Several coffee companies joined a blockchain collaboration with Farmer Connect.
Farmer Connect is a tech startup that is building farm-to-consumer traceability solutions for enterprises based on the IBM Food Trust Platform. The major partners of the platform's initial phase include the Colombian Coffee Growers Federation, Itochu Corp., The J.M. Smucker Co., Jacobs Douwe Egberts, RGC Coffee, Beyers Koffie and Sucafina.
The companies will work to build out an intelligent ecosystem for the coffee supply chain. The platform will be available to the entire coffee community and expansion into other commodities starting in 2020.
Growers, logistics providers, traders, brand owners, retailers, regulators and consumers will be able to use Farmer Connect's platform sharing permissioned access to information that enables coffee members of the ecosystem to trace products to their source and share sales and customer feedback with the growers.
"Global coffee prices recently hit the lowest price in over a decade, and many farmers are being forced to exit the industry entirely by turning to new crops or migrating," said Dave Behrends, Founder and President of Farmer Connect SA. "If this trend continues, it will severely impact the broader supply chain, and it will likely be consumers who ultimately shoulder the burden of higher retail prices or a reduced number of coffee producing countries."
Behrends noted that blockchain technology, combined with digital identity and the ability to support sustainable projects across borders, is expected to bring transparency, efficiency, and data-driven sustainability metrics to create a new, more equitable economic model in the market.
With the Farmer Connect solution, coffee that travels across the supply chain can be tracked in near realtime, across every transaction, all the way down to the consumer. It recently completed months of testing, tracing coffee originating in Colombia and Rwanda from production to delivery.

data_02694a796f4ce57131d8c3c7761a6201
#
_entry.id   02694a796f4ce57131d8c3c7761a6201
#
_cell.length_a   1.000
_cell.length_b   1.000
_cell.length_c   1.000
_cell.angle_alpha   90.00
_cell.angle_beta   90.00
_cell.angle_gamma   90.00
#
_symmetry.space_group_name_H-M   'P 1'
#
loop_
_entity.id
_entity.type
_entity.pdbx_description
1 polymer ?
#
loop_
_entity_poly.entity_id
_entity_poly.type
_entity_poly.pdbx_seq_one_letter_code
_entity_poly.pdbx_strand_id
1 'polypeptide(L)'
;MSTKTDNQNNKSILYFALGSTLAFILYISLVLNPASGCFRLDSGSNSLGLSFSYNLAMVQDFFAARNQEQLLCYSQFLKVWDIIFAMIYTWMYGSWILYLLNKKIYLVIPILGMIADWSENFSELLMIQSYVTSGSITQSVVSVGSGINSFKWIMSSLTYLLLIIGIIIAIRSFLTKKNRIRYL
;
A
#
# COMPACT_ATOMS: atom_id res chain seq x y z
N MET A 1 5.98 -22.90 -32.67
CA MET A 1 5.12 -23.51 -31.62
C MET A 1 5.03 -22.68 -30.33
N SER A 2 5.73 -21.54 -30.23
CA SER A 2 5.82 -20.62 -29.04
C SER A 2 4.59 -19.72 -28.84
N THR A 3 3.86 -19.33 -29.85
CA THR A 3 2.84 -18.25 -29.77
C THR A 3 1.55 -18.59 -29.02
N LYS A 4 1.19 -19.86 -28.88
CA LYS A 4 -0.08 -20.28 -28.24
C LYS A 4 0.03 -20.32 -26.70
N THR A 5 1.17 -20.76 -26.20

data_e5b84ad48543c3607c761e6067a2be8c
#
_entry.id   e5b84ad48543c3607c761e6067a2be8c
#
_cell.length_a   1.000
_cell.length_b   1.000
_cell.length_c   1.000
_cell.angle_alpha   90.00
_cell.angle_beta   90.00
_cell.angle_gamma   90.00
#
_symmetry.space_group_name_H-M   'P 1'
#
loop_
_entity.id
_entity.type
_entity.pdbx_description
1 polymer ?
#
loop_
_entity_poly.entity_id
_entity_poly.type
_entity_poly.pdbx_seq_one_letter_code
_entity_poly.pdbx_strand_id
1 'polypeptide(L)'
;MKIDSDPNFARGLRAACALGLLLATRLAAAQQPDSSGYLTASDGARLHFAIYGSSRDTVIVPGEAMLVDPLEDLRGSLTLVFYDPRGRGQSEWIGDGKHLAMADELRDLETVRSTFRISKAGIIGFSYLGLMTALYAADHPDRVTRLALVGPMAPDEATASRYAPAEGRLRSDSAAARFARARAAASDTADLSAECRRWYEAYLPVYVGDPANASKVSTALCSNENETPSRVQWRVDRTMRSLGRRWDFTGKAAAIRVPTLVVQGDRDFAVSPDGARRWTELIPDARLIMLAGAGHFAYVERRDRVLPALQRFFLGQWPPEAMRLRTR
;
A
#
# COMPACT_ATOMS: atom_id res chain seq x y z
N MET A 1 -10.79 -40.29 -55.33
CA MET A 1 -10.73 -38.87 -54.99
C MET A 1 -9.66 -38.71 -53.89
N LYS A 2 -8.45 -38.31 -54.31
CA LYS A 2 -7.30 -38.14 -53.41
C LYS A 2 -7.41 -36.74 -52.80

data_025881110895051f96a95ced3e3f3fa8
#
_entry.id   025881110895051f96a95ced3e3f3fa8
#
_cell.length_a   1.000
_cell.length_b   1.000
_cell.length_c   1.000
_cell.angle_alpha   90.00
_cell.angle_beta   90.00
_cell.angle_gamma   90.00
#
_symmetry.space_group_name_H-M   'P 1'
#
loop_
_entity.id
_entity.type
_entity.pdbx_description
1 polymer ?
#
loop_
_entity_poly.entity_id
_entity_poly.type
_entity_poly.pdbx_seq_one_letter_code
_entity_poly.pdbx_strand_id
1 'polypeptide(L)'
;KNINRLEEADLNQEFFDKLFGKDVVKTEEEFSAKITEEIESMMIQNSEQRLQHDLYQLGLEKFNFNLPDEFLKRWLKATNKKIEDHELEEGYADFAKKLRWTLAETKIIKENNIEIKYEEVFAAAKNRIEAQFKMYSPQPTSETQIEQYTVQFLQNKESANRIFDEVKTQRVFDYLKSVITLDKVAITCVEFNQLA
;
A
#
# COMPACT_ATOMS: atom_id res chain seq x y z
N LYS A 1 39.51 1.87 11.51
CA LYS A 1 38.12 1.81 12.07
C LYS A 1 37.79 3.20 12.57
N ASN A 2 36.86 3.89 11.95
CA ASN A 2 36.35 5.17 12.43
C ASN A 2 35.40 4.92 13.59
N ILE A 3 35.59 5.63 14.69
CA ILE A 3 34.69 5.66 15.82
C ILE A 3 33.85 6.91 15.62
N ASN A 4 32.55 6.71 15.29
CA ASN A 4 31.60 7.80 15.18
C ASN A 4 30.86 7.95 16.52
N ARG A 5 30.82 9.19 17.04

Additionally, Farmer Connect worked with IBM to develop an application named "Thank My Farmer" that gives consumers a full description of the coffee they are drinking and pulls data from the blockchain to highlight the coffee's journey. The first version of the app will be available to test users in select markets of The J.M. Smucker Company, JDE and other partners before opening up for general availability in 2020.
Meanwhile, FDA will have a public meeting on Oct. 21 to discuss its New Era of Smarter Food Safety—which involves blockchain, reported The Packer (Sept. 17).
"We intend for the strategic plan to outline how this new approach will address public health challenges, including being able to trace sources of contaminated foods and using new predictive analytics tools like artificial intelligence to assess risks and prioritize the agency's work and resources," read the FDA release.
FDA announced plans for its food safety campaign in late April following E. coli outbreaks traced to California and Arizona leafy greens. During investigations, traceability became an issue due to lack of digital records.
"The emergence of blockchain technology...has enabled food system stakeholders to imagine being able to have full end-to-end traceability," said Frank Yiannas, FDA's deputy commissioner for Food Policy and Response. "An ability to deliver accurate, real-time information about food, how it's produced and how it flows from farm to table is a game-changer for food safety."
Victoria writes for the weekly Food Institute Report and the daily news update, Today in Food. Victoria graduated from Montclair State University with a B.A in Journalism and has a background in Nutrition and Food Science. She can be reached through her email at Victoria.firstname.lastname@example.org.
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